There is a way to partially solve the drain problem, and at the same time to order the generation of constants using inverted circuits. By “inverted” is meant a circuit reversing a given one, that is, restoring inputs and constants from given outputs and drains. Since all circuits in conservative logic are reversible, for the inversion of the circuit it is enough to simply turn all the repeaters in the opposite direction and call the inputs the outputs; or, which is the same thing, reflect the scheme in the mirror (see. Fig.). The direct and inverted circuit can be connected in series with each other. The element obtained in this way will duplicate its inputs with a long delay, without requiring any constants and without creating drains, but somewhere inside it will have the results of the calculations of the original function (see. Fig.). The calculated values ​​of the original function can be "pulled out" if you "embed" spy splitters into the circuit: To use such a circuit, you still need to provide constants (more precisely, a scratchpad register that needs to be filled in once with the required zeros and ones) , and also correctly fill in both the output and output registers. The output of such a scheme is a) a copy of the arguments, b) the result, and c) the inversion of the result, and if any of this is not used anywhere else, then they will also have to be disposed of.

The main advantage of this method is that the number of "drain" lines is proportional to only the bit depth of the input. At the same time, the number of gates needed to implement most of the real functions in any logic grows approximately as an exponent of the input bit depth. In conventional circuitry, all valves release heat, in conservative - only "drain", therefore, with a large bit depth of the inputs, the benefit should be huge.

### 5. The model of billiard balls

This part presents an abstract physical model in which conservative logic is implemented.

The model is a plane along which billiard balls move without friction in strictly specified directions. The velocities, permissible directions, and sizes of the balls are selected in such a way that at discrete time instants corresponding to measures, the balls can only be in a small set of points forming a rectangular grid rotated by 45 '(see Fig.). If the balls fall into neighboring points, an elastic collision occurs between them. The logical unit is the presence of the ball, and zero - its absence.

An arbitrary grid point can be declared a “interaction gate” if the trajectories of two balls intersect in it. The direction of exit of these balls depends on the presence of both: On the plane, fixed walls or mirrors can be installed. Using mirrors, you can rotate (a), shift (b), hold, and safely cross the paths (d) of the balls. The last element (d) is called a “nontrivial crossover” and allows the balls to “pass through each other”. It is possible to create managed switches. The figure shows: a block diagram of a simple switch, the designation of the inverse switch element, as well as a diagram of the implementation of a simple switch.  Finally, from simple switches and a non-trivial crossover (indicated by a “bridge”), you can construct a Fredkin valve (turning mirrors and delays are not shown for clarity): As for the real physical embodiment, the molecules of gas are more suitable for the role of balls, rather than real billiard balls, although neither one nor the other option has ever been implemented.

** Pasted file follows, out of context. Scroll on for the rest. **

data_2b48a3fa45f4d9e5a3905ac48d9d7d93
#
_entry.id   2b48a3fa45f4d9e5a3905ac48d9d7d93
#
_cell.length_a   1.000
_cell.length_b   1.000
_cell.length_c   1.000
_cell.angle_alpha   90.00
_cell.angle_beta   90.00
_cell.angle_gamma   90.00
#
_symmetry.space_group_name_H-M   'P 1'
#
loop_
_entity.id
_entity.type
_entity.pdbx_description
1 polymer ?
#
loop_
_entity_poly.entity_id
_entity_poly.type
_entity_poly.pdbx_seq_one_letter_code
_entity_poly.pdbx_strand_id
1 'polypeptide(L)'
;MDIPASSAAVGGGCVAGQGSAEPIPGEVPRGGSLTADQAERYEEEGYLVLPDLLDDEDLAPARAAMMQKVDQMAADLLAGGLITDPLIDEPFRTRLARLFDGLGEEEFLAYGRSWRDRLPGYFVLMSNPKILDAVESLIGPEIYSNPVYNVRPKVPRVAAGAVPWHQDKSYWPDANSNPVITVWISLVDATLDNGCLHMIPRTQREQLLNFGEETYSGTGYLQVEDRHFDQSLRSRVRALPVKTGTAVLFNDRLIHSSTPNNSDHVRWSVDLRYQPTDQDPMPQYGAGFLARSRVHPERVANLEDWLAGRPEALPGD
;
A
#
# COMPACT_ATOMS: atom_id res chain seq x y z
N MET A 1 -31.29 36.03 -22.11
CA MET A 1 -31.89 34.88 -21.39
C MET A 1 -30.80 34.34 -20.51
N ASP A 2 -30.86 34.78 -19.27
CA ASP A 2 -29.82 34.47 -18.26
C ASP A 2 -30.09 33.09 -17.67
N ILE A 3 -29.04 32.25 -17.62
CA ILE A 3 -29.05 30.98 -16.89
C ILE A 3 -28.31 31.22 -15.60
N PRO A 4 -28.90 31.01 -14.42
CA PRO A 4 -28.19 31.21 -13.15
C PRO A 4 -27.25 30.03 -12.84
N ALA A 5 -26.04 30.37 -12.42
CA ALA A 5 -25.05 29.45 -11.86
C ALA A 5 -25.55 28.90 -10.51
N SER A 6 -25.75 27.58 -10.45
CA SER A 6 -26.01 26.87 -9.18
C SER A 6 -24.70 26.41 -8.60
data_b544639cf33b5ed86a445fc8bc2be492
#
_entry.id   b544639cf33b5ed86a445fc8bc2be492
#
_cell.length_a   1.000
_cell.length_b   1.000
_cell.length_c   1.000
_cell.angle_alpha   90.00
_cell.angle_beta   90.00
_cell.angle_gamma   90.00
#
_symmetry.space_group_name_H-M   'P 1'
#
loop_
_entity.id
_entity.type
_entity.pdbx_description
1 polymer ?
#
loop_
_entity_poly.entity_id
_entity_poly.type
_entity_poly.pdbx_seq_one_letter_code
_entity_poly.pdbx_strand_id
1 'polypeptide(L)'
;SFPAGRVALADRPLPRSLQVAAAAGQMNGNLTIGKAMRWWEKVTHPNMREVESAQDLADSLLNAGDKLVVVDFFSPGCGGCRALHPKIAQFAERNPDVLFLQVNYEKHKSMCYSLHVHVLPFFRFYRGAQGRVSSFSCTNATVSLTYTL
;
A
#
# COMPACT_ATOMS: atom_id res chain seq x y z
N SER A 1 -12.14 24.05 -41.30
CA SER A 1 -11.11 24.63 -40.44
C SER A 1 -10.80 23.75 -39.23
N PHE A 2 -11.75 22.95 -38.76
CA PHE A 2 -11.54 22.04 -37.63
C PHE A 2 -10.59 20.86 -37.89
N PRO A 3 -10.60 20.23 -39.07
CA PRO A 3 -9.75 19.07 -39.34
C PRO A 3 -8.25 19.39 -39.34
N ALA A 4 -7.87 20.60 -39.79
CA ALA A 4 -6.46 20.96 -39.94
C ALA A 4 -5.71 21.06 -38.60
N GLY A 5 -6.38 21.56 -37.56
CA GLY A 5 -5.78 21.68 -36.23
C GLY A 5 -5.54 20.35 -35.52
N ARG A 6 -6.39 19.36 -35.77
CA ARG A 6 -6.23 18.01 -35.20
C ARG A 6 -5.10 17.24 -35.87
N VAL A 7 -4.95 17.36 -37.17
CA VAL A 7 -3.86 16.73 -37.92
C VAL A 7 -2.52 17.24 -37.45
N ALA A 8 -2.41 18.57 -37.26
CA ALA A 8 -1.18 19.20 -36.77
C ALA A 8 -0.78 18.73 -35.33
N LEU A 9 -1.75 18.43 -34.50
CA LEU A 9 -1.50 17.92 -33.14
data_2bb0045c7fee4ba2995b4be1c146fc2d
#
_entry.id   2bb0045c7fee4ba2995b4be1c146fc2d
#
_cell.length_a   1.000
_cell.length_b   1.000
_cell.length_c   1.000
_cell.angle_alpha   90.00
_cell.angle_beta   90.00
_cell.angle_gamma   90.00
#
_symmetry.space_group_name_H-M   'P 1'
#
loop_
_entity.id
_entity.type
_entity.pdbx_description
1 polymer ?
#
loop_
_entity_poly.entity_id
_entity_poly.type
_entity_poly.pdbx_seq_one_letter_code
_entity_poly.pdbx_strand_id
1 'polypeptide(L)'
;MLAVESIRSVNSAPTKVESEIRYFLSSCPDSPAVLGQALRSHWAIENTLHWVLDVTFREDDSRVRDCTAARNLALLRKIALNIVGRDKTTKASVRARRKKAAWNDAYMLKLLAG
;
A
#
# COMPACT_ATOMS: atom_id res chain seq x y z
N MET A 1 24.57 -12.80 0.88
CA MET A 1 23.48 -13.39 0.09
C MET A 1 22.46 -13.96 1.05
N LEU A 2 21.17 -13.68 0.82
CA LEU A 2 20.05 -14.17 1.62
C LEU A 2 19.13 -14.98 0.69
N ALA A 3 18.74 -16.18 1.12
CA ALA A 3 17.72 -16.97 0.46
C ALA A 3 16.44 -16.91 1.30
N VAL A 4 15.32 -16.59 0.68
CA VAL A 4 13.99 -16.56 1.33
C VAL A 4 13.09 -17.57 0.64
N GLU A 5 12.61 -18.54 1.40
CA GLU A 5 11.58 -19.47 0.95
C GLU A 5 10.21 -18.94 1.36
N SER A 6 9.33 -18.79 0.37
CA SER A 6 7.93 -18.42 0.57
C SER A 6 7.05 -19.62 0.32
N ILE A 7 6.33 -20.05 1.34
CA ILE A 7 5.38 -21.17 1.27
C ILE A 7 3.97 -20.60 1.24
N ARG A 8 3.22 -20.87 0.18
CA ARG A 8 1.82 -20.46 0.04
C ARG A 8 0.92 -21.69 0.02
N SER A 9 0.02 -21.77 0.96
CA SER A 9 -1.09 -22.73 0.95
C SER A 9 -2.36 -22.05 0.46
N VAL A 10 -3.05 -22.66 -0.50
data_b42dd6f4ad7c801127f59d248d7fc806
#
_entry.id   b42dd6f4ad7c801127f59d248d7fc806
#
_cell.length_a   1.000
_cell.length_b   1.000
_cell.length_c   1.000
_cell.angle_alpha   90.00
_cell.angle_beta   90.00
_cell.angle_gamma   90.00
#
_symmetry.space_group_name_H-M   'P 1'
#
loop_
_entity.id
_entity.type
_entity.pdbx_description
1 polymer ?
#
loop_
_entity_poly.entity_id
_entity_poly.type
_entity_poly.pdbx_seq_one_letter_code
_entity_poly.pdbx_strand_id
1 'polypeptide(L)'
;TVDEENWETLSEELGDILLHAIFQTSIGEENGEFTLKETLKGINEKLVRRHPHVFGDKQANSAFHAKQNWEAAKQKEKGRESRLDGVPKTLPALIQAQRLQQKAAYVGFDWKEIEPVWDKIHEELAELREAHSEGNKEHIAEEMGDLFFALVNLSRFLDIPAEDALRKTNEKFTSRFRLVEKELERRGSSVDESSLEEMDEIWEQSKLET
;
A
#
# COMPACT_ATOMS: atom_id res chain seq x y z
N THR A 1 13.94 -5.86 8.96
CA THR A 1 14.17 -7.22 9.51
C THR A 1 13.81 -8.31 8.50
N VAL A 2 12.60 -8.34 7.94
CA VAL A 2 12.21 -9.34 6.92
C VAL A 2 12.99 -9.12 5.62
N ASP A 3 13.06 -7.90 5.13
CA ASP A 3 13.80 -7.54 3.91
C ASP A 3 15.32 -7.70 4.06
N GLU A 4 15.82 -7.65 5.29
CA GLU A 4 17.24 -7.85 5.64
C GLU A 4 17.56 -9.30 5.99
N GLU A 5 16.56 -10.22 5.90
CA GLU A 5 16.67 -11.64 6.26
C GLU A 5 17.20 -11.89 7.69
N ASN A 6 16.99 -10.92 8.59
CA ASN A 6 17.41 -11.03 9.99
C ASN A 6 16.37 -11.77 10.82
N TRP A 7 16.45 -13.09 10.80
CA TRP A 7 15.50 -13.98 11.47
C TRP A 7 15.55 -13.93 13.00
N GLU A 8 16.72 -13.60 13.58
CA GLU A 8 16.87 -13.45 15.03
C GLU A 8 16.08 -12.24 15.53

The main advantage of the billiard balls model is its simplicity: thanks to specially selected angles and speeds, the results of all collisions can be calculated by simple Boolean functions, without the participation of floating-point numbers, costly rounding operations, etc. This allows you to quickly simulate even very large schemes of conservative logic on traditional computers.

### 6. “Complex” questions about conservative logic

1. Are arbitrary calculations possible in conservative logic? Yes, possible, conservative logic is Turing-complete.

2. Are there physical effects on which conservative logic can be implemented? Yes, it can be implemented on the basis of electronic elements (discrete L / R / C elements plus MOS transistors) (in practice, by 2011 everything remains only on paper and in laboratories - approx. Per. )

3. Will there be energy needed for waste disposal, more than the potential gain from switching to conservative logic? A complete answer to this question cannot be given without taking into account a specific physical model, but the method of hiding drains described in Section 4. leaves very high chances for a negative (in the sense of an optimistic) answer.

4. Finally, the question of the stability of the system to low noise is still unanswered.

### Instead of a conclusion (from a translator)

The very fact that by controlledly mixing the wiring in a bundle or cable between the input and output and not using any other elements except “overlap” and repeaters, you can get the result of calculating any function from the input at the output is far from obvious. The underlying computational logic is unusual, but unlike other Turing-complete mathematical abstractions, such as Markov algorithms, it looks very “technological”, ready for use in real processors. Quite possibly, quantum computers will work on something similar, adjusted for purely quantum "tricks." If we combine conservative quantum logic with superconducting interconnects, we can build a computer that is practically practically not absorbing energy. Well, the future will show.